SWAKOPMUND - Rio Tinto’s decision to sell its stake in Rössing to China National Uranium Corporation (CNUC) mitigates further job losses in the mining sector as the strategic mine was set to cease operations within the next seven years.
Rössing is the longest operating open pit mine in the world and has produced the most uranium of any single mine.
Rössing, which has been operational since 1976, was expected to cease operations by 2025 which would have seen massive layoffs as well the mine’s processing plant and infrastructure being demolished and the open pit mine remaining a mining void in the future.
But the transaction is subject to certain conditions, including the merger approval of which the final say rests with the Namibia Competition Commission (NCC). The transaction comes only two months after a similar deal between Rio and another Chinese firm, China National Nuclear Corporation (CNNC), did not materialise.
The managing director of Rössing, Richard Storrie, during a press briefing yesterday morning said that Rio Tinto’s decision to sell Rössing to CNUC for about N$1.5 billion was done after an extensive assessment of strategic options considered by Rio Tinto in terms of Rössing’s future.
“Rössing went through very rough years. Business was tough and financial losses were there. The current uranium stock price which is very low also subjected [us] to the difficulties we experienced for the past few years,” he said.
Storrie said that the sale which is expected to be finalised early 2019 also opens up the possibility of further exploration of mineral deposits by the new owners which in the long run will increase the lifespan of Rössing.
He added that there has been an overall understanding among employees that business was to close down in a few years’ time.
Thus the sale is rather positive, as it not only reaffirms long-term employment but also further exploration that further prolongs the lifespan of Rössing, he noted.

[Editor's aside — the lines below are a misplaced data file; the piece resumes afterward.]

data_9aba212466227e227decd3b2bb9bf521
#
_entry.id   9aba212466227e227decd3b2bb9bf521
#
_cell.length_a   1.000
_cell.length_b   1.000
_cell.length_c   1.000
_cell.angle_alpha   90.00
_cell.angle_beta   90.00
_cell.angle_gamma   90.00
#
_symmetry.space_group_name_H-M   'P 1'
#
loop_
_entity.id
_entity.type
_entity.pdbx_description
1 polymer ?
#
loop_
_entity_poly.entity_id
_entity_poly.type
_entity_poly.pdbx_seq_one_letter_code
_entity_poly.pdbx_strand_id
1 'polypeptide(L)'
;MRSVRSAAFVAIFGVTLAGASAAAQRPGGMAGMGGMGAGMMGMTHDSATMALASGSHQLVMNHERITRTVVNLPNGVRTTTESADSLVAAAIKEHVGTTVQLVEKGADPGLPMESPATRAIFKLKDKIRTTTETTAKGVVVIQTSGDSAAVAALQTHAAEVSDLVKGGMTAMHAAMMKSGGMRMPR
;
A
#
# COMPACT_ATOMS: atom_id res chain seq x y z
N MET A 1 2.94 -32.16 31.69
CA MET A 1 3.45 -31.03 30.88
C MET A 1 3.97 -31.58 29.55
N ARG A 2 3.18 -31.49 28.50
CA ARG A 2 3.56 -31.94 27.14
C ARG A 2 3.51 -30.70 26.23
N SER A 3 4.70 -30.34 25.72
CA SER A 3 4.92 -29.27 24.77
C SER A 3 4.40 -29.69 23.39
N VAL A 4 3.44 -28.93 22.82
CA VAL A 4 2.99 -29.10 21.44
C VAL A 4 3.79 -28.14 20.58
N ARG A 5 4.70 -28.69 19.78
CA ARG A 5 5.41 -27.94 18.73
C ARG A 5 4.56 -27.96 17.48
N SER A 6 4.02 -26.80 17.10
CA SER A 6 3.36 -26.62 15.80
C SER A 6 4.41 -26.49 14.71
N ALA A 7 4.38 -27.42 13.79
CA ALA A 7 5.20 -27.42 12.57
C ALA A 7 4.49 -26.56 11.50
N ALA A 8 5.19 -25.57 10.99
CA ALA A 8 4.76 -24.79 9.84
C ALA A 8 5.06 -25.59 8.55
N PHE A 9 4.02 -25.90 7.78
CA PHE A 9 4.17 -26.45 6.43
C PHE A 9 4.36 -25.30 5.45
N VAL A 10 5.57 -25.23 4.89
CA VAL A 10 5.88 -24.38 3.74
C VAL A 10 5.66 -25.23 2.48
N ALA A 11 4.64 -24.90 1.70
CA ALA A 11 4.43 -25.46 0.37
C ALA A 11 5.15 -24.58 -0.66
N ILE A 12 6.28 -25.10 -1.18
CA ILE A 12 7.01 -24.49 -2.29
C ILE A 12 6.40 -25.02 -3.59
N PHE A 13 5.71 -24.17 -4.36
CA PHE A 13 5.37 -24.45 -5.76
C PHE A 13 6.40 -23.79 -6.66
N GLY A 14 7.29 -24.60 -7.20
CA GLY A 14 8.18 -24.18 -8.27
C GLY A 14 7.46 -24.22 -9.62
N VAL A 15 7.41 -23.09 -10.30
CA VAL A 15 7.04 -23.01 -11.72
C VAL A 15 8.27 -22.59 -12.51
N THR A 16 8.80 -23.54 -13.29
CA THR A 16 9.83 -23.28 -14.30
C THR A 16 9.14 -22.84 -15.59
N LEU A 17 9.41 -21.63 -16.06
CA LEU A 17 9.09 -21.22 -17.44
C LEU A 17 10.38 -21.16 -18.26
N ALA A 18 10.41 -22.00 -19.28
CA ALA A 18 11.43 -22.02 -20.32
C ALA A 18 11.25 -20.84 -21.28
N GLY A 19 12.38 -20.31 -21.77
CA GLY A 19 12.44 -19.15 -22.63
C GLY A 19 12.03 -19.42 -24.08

“The reality is the CNUC would look at Rössing in a different way. Rössing is anticipating to see a virtual integration into the uranium market in China as the country has been investing in nuclear reactors and with that the demand for uranium will increase,” he said.
He added that it will be business as usual at the mine with safety being key. “We do not want anyone to be distracted by the deal and are committed that employees leave the mine in the same condition they arrive.
“CNUC is twice the size of Rio Tinto and has 12 operations, five of which are outside, China including a minority investment in Namibia. This could potentially mean rehabilitation for the mine from its current state,” he said.
According to previous media reports, the mine was set to end its operations in 2025 as it was operating at a loss with no drilling initiatives and existing mineral resources that could expand its mining life beyond this period.
Storrie said that employment will remain as it is, as Rössing operates within the legal framework of Namibia.
Asked whether any Namibian company was interested in acquiring Rössing, Storrie said he was not aware of it, but confirmed that CNUC was the most suitable buyer to take over the company.
Rössing’s other shareholders are the Iranian Foreign Investment Company (15%), the Industrial Development Corporation of South Africa (10 percent) Namibian government (3 percent) and individual shareholders (3 percent).